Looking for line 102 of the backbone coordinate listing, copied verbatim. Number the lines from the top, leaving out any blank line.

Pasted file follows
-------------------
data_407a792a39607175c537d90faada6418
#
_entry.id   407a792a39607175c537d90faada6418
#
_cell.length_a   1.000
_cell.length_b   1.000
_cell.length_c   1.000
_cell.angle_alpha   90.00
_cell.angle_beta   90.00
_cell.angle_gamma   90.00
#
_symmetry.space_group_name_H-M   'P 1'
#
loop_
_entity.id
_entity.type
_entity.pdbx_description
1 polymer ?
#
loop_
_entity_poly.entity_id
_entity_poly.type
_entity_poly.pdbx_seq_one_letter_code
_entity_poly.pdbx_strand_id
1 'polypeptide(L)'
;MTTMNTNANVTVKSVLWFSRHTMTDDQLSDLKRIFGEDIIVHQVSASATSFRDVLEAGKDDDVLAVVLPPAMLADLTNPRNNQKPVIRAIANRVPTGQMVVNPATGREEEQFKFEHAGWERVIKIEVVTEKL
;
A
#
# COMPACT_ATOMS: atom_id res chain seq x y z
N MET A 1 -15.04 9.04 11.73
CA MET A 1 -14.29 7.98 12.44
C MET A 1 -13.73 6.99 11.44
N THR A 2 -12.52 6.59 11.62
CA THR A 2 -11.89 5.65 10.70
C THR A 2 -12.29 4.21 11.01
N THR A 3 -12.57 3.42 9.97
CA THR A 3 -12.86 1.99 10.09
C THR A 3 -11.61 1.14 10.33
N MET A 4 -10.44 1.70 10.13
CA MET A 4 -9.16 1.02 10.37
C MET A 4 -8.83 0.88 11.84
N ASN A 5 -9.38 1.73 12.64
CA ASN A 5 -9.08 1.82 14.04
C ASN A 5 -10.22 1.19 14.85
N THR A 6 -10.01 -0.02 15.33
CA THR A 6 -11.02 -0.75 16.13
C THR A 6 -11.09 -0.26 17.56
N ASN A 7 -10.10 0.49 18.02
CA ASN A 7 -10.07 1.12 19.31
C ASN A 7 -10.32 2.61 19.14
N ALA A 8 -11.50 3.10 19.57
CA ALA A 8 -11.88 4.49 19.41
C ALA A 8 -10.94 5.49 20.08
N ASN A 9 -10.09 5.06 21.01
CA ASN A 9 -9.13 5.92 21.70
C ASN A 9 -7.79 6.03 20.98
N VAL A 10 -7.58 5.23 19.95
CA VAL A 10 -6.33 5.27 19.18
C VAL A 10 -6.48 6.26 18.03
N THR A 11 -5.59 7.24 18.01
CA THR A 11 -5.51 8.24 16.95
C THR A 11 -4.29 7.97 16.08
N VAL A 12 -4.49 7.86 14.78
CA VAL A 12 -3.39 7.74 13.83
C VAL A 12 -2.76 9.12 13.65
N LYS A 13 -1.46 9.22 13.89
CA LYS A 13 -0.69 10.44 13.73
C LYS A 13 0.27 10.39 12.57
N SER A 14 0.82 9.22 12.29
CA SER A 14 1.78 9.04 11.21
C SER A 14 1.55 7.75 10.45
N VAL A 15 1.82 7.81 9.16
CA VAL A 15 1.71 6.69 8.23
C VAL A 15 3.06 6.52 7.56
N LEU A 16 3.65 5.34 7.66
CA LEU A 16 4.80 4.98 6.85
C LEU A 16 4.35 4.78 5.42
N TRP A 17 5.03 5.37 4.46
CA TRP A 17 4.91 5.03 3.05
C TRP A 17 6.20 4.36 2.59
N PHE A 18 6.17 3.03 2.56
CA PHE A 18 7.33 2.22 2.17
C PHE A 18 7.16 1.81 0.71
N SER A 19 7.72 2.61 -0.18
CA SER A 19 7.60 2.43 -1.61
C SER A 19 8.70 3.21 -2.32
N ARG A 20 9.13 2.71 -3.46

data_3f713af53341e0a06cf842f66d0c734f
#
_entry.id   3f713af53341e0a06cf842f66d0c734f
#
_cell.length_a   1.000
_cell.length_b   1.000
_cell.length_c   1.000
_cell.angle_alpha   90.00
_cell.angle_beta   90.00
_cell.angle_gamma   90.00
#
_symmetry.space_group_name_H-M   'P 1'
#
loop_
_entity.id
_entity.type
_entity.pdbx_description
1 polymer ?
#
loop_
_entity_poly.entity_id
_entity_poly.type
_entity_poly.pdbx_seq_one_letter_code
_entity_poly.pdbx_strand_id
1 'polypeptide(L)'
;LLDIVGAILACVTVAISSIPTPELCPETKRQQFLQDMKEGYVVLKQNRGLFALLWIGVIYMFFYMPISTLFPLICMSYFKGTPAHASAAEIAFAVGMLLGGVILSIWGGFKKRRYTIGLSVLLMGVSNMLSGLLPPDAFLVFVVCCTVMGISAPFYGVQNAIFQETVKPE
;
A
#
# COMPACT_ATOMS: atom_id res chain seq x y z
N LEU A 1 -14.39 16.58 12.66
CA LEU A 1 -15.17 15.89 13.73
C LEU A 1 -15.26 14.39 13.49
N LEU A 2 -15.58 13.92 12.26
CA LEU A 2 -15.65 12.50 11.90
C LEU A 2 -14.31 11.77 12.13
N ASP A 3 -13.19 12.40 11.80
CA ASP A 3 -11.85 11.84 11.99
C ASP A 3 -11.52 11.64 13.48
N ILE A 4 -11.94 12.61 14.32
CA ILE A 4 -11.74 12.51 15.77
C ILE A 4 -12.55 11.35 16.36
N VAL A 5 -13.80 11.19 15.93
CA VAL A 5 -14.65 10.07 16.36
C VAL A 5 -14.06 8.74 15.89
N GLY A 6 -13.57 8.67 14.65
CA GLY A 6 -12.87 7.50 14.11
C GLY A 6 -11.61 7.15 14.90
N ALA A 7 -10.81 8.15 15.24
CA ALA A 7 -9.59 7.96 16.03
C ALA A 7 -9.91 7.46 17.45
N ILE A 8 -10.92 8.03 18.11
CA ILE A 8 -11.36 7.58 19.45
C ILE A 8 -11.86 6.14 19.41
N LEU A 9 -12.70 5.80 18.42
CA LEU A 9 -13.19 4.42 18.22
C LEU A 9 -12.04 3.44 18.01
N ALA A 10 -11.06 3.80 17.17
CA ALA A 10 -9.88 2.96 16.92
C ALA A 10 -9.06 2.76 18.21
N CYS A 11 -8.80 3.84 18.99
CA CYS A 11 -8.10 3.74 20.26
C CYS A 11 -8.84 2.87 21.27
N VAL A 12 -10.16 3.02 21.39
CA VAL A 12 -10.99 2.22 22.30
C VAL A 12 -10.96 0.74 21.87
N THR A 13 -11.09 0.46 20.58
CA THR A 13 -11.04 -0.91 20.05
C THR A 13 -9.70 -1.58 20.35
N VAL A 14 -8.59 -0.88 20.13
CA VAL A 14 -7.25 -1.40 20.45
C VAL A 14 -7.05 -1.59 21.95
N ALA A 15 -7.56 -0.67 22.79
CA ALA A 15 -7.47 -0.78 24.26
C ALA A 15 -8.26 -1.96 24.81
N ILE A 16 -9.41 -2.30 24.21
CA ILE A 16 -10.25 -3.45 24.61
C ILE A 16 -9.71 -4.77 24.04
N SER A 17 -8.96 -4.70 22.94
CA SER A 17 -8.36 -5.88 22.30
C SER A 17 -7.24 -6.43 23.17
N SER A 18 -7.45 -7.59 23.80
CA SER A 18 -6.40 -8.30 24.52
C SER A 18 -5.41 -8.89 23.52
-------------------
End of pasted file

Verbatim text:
loop_